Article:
The contralto voice, still unseen, broke into my thoughts bringing me back to my senses, to the here and now. Her singing truly was a gift. I imagined her voice as though it was a series of waves crashing onto a shore, permeating the space I was in, echoing, expanding, bouncing and retreating.
It became a conscious effort to move myself from unreality to reality. To become a part of the present moment rather than merely an observer, disconnected from the experience I was in. Perhaps my exhaustion and loneliness helped as I attempted to let my guard down and allow the notes to affect me. I held onto my vision of the singer’s voice – as though her notes were waves crashing, rushing toward me, bouncing off my skin, filling my eardrums, sinuses and my head. I envisioned the sound affecting me, becoming a part of my being. I became “open” and allowed it to be so.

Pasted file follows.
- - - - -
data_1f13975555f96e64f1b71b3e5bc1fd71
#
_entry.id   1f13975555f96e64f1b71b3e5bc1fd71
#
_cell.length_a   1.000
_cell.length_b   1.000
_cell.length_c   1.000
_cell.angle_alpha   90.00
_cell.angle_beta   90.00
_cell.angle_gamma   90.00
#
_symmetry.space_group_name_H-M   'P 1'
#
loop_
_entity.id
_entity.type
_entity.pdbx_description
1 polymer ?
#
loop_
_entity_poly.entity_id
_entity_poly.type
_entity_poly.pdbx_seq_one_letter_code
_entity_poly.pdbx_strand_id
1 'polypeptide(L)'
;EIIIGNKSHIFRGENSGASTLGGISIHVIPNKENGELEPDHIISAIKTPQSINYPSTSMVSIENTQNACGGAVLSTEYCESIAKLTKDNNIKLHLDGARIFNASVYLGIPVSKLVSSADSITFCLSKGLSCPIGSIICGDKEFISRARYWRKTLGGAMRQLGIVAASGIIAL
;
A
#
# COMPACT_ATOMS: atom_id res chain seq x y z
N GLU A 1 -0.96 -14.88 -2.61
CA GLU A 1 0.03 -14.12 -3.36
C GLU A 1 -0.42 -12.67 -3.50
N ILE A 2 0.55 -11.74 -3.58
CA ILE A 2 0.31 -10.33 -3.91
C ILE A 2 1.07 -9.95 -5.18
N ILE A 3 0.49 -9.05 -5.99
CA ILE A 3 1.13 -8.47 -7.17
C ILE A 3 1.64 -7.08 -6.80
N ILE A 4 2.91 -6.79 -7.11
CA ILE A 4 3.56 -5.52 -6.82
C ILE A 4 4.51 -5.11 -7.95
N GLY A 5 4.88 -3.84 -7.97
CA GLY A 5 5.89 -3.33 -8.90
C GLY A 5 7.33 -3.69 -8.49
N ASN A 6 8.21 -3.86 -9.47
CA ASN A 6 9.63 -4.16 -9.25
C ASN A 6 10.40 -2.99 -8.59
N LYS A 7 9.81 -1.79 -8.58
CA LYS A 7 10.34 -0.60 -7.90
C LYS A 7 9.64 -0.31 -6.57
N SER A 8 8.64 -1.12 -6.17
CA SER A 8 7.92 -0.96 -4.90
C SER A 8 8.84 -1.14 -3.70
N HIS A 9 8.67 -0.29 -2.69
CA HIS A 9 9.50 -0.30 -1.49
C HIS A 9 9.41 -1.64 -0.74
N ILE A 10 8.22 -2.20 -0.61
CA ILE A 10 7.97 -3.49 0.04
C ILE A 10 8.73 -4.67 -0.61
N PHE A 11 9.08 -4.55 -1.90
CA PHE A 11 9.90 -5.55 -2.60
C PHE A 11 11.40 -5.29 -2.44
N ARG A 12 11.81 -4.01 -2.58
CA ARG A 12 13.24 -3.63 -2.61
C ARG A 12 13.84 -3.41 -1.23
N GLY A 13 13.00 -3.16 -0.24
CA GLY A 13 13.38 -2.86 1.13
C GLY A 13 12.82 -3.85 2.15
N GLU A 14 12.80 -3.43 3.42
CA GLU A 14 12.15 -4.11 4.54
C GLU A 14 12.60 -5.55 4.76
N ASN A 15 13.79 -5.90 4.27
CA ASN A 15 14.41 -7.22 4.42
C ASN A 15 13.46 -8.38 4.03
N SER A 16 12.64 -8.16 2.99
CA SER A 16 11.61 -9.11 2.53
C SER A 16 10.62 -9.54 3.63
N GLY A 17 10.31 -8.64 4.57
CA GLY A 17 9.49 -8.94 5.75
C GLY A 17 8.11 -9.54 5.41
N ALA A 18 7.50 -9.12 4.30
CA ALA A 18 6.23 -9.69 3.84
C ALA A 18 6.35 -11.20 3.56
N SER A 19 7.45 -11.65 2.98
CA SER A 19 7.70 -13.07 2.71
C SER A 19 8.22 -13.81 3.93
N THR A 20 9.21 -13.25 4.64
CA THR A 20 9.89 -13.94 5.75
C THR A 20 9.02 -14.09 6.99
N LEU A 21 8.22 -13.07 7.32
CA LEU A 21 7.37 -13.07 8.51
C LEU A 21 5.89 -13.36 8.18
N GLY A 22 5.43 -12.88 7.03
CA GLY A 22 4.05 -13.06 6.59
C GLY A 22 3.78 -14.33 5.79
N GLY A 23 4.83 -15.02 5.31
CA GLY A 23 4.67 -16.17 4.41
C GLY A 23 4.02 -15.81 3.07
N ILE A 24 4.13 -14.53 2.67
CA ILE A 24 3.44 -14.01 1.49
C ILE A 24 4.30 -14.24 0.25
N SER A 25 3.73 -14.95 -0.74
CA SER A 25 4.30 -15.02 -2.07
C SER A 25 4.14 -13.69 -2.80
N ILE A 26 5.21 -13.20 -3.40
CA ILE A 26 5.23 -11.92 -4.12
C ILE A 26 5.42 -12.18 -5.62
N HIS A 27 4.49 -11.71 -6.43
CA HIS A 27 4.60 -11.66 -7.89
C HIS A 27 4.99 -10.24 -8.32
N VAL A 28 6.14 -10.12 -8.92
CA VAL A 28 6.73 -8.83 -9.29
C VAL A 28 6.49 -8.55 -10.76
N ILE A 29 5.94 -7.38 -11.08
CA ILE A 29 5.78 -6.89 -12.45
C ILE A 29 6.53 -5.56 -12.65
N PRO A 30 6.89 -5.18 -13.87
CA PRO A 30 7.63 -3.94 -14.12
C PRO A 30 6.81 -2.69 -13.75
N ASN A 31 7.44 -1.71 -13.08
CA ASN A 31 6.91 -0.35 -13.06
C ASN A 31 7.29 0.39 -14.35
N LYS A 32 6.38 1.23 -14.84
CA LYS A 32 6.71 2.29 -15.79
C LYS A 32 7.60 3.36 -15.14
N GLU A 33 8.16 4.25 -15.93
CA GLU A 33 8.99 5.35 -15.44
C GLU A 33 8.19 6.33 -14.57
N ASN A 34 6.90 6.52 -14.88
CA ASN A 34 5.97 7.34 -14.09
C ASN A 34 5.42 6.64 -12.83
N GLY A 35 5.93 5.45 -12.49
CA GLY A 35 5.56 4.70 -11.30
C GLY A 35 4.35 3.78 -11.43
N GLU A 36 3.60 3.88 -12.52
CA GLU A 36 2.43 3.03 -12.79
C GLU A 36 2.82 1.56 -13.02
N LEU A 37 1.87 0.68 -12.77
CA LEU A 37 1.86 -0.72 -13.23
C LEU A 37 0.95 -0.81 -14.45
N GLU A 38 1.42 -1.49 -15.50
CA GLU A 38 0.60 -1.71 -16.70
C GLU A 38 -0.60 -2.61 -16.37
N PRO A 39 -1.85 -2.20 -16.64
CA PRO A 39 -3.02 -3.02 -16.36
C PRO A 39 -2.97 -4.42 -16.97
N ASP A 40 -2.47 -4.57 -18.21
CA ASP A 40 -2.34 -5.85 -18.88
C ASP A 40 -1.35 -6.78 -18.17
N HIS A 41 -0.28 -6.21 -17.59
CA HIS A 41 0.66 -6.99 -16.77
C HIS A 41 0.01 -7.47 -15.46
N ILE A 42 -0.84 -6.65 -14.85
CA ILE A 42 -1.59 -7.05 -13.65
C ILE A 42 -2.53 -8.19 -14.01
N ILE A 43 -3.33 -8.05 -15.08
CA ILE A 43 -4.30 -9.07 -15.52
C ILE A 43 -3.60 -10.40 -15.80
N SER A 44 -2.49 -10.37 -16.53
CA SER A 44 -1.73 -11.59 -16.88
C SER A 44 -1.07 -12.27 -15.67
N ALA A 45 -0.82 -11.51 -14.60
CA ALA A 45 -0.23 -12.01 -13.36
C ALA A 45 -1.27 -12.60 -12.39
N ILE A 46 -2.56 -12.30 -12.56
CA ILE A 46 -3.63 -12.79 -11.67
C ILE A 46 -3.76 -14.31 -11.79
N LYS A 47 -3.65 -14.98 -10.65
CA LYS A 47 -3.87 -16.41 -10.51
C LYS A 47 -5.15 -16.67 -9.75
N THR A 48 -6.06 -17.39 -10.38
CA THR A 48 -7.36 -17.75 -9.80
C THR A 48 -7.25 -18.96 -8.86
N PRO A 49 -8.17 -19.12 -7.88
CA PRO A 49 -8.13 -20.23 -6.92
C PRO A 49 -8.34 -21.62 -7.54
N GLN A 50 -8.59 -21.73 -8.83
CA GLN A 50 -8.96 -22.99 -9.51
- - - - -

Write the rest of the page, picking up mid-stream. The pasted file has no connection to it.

The tears were falling for some time before I noticed, the dark wet circles expanding on my lap. I was lonely, tired, disappointed and broken. I was raw and spent. Vulnerable. Cracked open and helpless.
In that moment, everything changed.
That’s when I heard my Oma, her contralto voice singing melancholy songs into the inky darkness of an open-box car. The two of them, mother and child, riding the rails. Escaping tanks. Bombs lighting up the night sky behind them. Her voice a comfort. A salve.
It wasn’t her voice, but it was her voice. That’s what my ears heard, what my heart heard. As much as it didn’t make sense, it did. A sacredness settled over me as I continued to allow the music, that beautiful voice, to move me, heal me, soothe me.
It would seem, after all, I had met my Oma here. Not in the way I imagined or hoped for. Not in person. But I felt her spirit, her energy, her voice. Another gift.
I slipped out of the church the same way I had come in. Unseen. My heart, previously broken and depleted, was now filled to overflowing with gratefulness.
There’s something about this town, Eutin.
There’s something about the energy here. There’s a sound. An echo that still rings out with the voices of the people I love and miss so dearly. I want to hear them. I want to listen. I promise to be open.
I promise to come back soon.